History society brings tunnel vision into focus

Victoria Tunnel
Victoria Tunnel
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Morpeth Antiquarian Society

MIKE McGuire relayed this fascinating story to Morpeth Antiquarian Society at the end of March.

In the 1830s, Porter and Latimer, the owners of the Leazes Main (Spital Tongues) Colliery on Town Moor were faced with protests from the people and city hierarchy of Newcastle over their coal carts congesting the streets and pollution from dust and horse manure as they made their way to Tyneside quays.

The colliery company did what miners do best; they dug a tunnel as a waggonway from the coal mine to where the Ouseburn joined the River Tyne.

Work began in 1838 and the Victoria Tunnel was opened four years later with a cannon salute and a party for the workers in the Unicorn Inn in the Bigg Market.

Eight wagons were the first to emerge at the Ouseburn end; four loaded with coal, the others contained city dignitaries, the mine owners and a brass band.

The tunnel was 4km long, 2.3m high and 1.9m wide – built in sections it was not completely straight.

From the entrance on Town Moor it dropped 68m to the river and was 26m below the surface at the deepest point.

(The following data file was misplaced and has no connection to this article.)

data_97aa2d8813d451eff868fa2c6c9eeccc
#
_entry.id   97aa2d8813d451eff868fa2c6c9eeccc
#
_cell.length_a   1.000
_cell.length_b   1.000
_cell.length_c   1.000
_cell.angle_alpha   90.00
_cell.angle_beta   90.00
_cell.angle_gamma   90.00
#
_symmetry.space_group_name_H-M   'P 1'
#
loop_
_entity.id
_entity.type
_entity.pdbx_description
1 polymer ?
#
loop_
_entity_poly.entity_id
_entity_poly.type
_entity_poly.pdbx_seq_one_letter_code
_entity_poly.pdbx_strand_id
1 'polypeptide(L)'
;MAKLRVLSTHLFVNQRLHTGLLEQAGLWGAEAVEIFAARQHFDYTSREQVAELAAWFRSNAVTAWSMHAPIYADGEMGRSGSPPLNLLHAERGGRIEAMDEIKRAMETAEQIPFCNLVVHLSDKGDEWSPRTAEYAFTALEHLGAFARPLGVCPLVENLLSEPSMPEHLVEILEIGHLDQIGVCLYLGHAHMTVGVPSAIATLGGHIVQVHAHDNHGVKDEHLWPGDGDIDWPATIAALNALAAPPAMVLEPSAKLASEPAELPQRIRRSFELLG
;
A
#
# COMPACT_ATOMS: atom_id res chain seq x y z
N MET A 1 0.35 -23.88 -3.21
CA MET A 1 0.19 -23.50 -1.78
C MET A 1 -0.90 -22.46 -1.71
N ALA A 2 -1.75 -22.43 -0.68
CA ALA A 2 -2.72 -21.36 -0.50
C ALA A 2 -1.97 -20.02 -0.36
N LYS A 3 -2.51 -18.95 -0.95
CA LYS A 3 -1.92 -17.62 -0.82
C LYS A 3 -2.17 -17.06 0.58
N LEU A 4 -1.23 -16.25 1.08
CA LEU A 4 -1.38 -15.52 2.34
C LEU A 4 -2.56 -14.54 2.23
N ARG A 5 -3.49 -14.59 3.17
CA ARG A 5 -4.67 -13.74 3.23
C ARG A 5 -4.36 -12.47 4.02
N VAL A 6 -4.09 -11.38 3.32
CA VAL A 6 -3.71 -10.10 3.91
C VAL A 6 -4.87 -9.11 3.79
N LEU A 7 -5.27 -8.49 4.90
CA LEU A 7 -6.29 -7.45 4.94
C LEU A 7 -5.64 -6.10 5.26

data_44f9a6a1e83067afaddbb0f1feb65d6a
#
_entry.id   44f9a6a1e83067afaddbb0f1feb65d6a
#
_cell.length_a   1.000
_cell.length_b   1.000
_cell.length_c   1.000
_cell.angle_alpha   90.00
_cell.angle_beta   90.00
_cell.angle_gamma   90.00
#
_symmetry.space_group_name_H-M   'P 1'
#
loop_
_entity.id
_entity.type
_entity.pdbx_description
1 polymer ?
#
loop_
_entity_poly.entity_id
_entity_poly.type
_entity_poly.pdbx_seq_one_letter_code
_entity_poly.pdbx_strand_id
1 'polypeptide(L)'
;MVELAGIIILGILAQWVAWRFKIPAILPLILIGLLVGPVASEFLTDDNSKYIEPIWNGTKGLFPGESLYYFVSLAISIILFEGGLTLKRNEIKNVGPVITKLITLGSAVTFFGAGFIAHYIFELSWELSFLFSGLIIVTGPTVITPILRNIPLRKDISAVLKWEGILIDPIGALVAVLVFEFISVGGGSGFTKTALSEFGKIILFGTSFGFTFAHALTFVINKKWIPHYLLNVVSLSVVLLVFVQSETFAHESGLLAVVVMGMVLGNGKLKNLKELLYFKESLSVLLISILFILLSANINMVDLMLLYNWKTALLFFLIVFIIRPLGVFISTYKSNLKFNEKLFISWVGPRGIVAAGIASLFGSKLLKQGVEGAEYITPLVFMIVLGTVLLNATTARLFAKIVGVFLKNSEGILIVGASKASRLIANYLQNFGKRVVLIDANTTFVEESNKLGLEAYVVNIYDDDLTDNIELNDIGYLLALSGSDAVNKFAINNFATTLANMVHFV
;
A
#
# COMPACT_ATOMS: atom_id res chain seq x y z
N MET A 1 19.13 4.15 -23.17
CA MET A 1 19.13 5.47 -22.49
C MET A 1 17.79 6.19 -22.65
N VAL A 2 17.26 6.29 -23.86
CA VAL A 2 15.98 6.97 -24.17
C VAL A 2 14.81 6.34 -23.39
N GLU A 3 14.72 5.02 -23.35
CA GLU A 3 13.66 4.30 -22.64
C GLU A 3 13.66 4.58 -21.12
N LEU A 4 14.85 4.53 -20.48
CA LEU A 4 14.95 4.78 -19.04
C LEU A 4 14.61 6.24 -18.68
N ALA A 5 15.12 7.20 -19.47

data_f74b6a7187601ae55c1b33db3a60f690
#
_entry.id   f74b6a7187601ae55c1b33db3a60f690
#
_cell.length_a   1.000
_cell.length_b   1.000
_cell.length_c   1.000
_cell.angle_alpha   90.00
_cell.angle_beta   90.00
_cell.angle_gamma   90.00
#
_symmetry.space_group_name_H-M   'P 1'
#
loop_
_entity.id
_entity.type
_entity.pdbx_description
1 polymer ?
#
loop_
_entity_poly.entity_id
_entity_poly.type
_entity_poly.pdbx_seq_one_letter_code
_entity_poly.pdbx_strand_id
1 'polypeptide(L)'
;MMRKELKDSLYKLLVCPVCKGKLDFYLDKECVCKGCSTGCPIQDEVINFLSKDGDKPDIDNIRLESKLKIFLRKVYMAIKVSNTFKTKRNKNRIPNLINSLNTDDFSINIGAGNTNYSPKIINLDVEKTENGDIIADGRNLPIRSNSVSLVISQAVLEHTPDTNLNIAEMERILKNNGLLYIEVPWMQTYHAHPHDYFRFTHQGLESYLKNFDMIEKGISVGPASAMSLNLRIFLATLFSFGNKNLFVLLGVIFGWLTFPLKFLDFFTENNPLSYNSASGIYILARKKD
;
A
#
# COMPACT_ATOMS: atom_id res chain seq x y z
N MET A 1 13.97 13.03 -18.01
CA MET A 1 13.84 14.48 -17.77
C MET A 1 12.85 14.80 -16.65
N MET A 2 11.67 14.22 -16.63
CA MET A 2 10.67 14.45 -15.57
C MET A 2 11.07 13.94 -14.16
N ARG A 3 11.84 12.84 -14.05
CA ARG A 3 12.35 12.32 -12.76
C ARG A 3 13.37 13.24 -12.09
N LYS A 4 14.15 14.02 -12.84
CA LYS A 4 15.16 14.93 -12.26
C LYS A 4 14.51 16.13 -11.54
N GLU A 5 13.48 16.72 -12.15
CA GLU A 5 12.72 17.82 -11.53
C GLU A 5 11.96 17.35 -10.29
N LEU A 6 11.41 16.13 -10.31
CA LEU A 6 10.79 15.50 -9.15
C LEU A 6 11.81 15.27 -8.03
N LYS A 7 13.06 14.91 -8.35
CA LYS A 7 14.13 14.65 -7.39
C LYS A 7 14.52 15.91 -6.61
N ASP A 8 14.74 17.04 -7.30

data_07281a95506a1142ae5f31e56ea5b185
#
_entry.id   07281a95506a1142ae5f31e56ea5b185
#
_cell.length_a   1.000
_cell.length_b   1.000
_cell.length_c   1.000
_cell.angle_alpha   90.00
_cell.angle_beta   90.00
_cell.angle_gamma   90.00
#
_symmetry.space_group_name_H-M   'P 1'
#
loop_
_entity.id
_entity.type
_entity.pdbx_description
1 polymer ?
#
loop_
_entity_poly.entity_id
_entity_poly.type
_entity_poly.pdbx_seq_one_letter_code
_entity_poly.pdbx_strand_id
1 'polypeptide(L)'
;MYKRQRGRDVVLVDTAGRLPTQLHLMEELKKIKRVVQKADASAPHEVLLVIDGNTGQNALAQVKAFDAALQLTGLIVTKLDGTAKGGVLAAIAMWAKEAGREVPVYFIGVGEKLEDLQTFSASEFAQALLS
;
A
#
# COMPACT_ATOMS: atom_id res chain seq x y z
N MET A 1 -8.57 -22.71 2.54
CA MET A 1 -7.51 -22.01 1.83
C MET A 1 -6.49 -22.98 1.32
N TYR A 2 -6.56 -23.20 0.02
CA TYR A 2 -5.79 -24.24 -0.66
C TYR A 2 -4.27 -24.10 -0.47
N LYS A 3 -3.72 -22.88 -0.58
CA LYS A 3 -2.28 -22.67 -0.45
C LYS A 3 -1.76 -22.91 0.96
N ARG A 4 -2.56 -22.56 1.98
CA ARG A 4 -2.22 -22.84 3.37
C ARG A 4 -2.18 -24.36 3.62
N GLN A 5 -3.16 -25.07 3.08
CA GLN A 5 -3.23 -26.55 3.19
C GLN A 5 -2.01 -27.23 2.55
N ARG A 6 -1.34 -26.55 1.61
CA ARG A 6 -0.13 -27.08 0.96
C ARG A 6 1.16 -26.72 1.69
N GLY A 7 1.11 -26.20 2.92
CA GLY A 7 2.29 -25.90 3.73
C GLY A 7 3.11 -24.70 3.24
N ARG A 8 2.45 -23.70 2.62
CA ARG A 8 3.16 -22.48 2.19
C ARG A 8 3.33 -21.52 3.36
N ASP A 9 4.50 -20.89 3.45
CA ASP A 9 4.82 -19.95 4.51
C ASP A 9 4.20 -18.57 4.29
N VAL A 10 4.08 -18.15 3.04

By 1860, however, Spital Tongues pit was closed, all the equipment was sold, and the tunnel was abandoned.

The Tyne end of the tunnel was demolished when the Glass House Bridge was built in 1878.

Abandoned, but not entirely forgotten by some.

In 1928, Gateshead entrepreneur Thomas Moore established the Victoria Tunnel Mushroom Company.

He tried to farm mushrooms in the river end of the tunnel, but the business failed and closed the following year.

Soon the tunnel was to become a sanctuary for people in the city.

In 1939 war broke out and the tunnel was cleaned and fitted as an air raid shelter for 9,000 people.

Several new entrances were built, bunk beds, benches including seats from a theatre, electric lighting and chemical toilets were installed to make it more comfortable.

Blast walls were erected inside the tunnel to make it safe from above-ground explosions.

The war ended and all the entrances except one were blocked up.

The Victoria Tunnel was again left in darkness.

Part of the tunnel was converted into a sewer in 1976.

Now visitors can be taken through a short section of the tunnel, thanks to Heritage Lottery and other funding.

The next meeting of Morpeth’s history society is tomorrow at 7.15pm in St James’s Hall. Visitors are welcome.

There will be a short talk on the derring-do of Captain Joe Baker-Cresswell, HMS Bulldog and the Enigma Code, followed by a pool supper as part of the Morpeth Antiquarian Society AGM.